Yes this is a generic category rather than a specific actress, but we see it all of the time. Is it too much to ask for there to be more to an actress than looking good? Remember that this is a red-blooded male asking this question, if I’m complaining about these clothes horses in films it must be bad. Even worse is the Elvis road that singers want to take. To quote Eddie Murphy “Elvis was so good they put him in movies. Mother@#$%er couldn’t act.” Unfortunately the modern day singers aren’t Elvis and their acting is worse.

Jessica Alba

All acting sins forgiven!

There is a common marital clause, the freebie. Basically if you ever happen to be in the position to have sex with someone completely unobtainable, then it is okay. For me it is Jessica Alba, for my wife it is Ryan Reynolds. No offense to this hottie, but she has been acting since she was a child and yet she still manages to only bring her hottness to the screen.

Katie Holmes-Cruise-Xenu

Pre-midget.

I don’t know what’s worse, her acting or her choice in husbands.

Lindsay Lohan

Underwear not included.

Lindsay almost fits under the category of “celebrities” rather than actresses. I am struggling to name a film she has been in, let alone one that she acted in. On the plus side I’m struggling to name a film she has been in.

Jennifer Aniston

Hairstyle, no acting included.

Has she done anything other than Friends that was decent? Yes she was in the movie gem Office Space, but you could have replaced her with just about any other actress, she did so little with the role.

Katherine Heigl

At least she isn’t Helen Hunt.

There are two things you can count on with a Katherine Heigl romantic comedy: it won’t be funny and no one will have seen it. Heigl has the honor of staring in a $2 million film that only grossed $20 bucks, one of the biggest flops in film history.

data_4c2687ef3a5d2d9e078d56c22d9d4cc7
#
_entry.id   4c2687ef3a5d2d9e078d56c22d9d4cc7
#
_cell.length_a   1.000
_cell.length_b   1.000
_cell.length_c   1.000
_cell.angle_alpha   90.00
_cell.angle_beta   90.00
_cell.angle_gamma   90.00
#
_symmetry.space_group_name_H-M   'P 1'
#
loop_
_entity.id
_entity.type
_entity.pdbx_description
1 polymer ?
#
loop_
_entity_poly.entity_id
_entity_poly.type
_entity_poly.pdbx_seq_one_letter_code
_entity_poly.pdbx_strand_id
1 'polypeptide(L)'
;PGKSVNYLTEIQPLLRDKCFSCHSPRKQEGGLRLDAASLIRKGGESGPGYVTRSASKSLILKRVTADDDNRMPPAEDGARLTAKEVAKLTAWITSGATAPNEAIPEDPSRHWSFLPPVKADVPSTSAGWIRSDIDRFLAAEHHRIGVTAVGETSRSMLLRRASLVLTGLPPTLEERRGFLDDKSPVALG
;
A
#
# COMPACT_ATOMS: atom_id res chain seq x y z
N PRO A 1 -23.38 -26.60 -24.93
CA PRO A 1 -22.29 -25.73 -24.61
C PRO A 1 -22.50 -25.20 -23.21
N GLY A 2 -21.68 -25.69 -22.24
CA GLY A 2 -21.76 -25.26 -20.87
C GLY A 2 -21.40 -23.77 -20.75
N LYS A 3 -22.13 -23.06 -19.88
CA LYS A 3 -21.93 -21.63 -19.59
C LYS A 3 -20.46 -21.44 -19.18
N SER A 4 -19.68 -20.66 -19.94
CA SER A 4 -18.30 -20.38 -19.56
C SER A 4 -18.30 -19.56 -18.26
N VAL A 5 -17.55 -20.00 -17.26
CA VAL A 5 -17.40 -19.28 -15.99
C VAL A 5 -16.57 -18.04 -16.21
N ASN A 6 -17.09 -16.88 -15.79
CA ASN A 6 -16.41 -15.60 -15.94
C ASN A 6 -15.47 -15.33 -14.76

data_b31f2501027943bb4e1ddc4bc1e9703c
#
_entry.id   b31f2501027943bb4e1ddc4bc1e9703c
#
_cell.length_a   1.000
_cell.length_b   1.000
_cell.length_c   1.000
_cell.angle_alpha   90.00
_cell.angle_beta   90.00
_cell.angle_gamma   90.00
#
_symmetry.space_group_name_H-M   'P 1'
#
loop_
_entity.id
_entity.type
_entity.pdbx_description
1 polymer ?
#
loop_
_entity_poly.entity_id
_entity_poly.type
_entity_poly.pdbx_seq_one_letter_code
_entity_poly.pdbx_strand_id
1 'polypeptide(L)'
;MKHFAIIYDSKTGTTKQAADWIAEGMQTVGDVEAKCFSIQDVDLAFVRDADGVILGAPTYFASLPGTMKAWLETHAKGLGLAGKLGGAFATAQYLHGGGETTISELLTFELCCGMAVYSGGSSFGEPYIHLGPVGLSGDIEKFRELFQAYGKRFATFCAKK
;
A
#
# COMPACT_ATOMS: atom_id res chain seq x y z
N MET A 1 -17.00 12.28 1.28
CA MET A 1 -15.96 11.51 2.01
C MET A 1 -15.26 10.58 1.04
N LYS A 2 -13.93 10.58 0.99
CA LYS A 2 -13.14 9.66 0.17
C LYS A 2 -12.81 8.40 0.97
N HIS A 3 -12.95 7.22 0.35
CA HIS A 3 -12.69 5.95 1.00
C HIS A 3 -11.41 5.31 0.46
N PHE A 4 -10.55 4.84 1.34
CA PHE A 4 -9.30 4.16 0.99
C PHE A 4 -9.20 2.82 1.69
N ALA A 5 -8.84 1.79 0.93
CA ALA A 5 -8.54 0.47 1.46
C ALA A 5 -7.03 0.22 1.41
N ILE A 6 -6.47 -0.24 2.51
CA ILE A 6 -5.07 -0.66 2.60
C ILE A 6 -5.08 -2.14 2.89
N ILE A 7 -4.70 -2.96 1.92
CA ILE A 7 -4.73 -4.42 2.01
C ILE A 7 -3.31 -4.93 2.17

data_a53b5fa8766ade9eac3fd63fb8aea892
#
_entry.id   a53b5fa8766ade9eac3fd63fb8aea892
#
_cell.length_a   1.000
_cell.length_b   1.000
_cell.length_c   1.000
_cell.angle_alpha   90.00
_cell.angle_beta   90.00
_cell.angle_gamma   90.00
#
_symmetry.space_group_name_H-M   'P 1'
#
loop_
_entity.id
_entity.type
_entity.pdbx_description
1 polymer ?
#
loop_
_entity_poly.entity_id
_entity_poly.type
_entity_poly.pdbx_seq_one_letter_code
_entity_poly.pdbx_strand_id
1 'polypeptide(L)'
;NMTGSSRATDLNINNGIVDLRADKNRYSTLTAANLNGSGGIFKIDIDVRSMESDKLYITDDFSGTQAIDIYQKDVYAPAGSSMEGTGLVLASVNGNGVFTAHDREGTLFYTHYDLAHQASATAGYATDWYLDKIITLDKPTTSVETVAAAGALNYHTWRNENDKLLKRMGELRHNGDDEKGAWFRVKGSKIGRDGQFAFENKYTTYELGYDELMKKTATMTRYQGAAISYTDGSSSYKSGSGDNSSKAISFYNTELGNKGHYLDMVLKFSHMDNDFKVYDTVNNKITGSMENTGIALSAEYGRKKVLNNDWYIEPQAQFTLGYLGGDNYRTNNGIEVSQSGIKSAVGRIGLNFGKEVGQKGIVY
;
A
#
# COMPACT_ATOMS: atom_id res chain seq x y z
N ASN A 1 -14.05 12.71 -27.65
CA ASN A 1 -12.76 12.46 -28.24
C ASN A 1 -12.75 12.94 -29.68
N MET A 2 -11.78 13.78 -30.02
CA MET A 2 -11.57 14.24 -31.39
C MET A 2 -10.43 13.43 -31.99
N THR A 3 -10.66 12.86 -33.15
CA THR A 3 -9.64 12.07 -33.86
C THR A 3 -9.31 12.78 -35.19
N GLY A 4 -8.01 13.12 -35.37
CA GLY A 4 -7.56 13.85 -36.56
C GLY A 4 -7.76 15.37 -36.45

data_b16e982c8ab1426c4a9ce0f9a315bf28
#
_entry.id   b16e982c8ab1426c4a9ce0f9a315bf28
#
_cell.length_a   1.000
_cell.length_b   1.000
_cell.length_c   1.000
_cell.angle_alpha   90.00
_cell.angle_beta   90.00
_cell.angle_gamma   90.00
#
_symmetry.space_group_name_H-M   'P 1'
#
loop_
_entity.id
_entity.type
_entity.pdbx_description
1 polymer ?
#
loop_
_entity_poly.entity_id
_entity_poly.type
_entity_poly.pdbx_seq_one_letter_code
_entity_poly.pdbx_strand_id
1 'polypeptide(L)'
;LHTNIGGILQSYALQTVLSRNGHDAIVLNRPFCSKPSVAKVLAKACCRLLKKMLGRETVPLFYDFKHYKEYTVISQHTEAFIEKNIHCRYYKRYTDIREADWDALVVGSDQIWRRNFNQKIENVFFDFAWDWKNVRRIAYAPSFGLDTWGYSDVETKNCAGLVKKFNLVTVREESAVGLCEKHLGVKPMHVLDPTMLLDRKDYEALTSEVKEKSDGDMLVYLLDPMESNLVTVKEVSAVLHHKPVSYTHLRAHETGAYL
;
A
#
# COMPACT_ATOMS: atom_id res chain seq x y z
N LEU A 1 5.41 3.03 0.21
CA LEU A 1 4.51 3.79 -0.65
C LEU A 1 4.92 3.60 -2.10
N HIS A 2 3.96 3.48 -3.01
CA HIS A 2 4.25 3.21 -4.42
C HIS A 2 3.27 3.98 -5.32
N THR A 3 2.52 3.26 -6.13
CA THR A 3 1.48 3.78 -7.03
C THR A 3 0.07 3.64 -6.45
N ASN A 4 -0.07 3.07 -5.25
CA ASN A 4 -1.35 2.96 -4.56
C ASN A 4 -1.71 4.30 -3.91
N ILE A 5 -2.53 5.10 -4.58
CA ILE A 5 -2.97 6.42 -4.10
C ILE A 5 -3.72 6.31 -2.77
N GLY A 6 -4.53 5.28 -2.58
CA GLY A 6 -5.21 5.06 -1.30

Heather Graham

Her talents are showing.

Who needs talent when you’ve got big boobs and you’re willing to show them? Graham has made a career out displaying her, um, talents on screen. Wide eyed and bland, watching Graham on screen is like watching adorable paint dry.

Jennifer Love Hewitt

She sees dead people.

According to a study of ratings at Rotten Tomatoes, Jennifer is the worst actress of all time. Now this seems a bit hard to swallow given her successful TV career, but you can’t argue with science, even when arbitrarily applied with no proper standardisation of data. Also, at least Bill Murray apologised for making Garfield and has made some good films to make up for his appalling mistake.

Megan Fox

She’ll have diva with that.

Washed up at 24 is not exactly something you expect in Hollywood, well, not in the movies that include clothes at least. But when all you have going for you is your looks and you manage to annoy everyone you have worked with and then badmouth everyone, your career tends to be over.

Kristen Stewart

The one on the right.

A proud graduate of the Steven Segal School of Acting. She has one facial expression for every occasion. I know she was hired to be boring and insipid in Twilight, but that doesn’t mean you get to play Joan Jett that way too.

Actors you don’t want in your book adaptation

In a previous post I raised the fact that Tom Cruise would be bringing Jack Reacher to the big screen. Now fans of the Lee Child books will be familiar with the 6’5″ Jack Reacher and the general differences he has from Tom Cruise, the most noticeable being that Reacher isn’t crazy. Of course Lee Child isn’t particularly worried because “the movie isn’t for the fans of the book, it is for movie goers.”

This all got me to thinking, I could really do with a nap. When I woke up I was thinking, “which actors would I hate to see playing the lead role in a book adaptation?” I present my list, do you have any others?

11) Nicolas Cage
Vampire's Kiss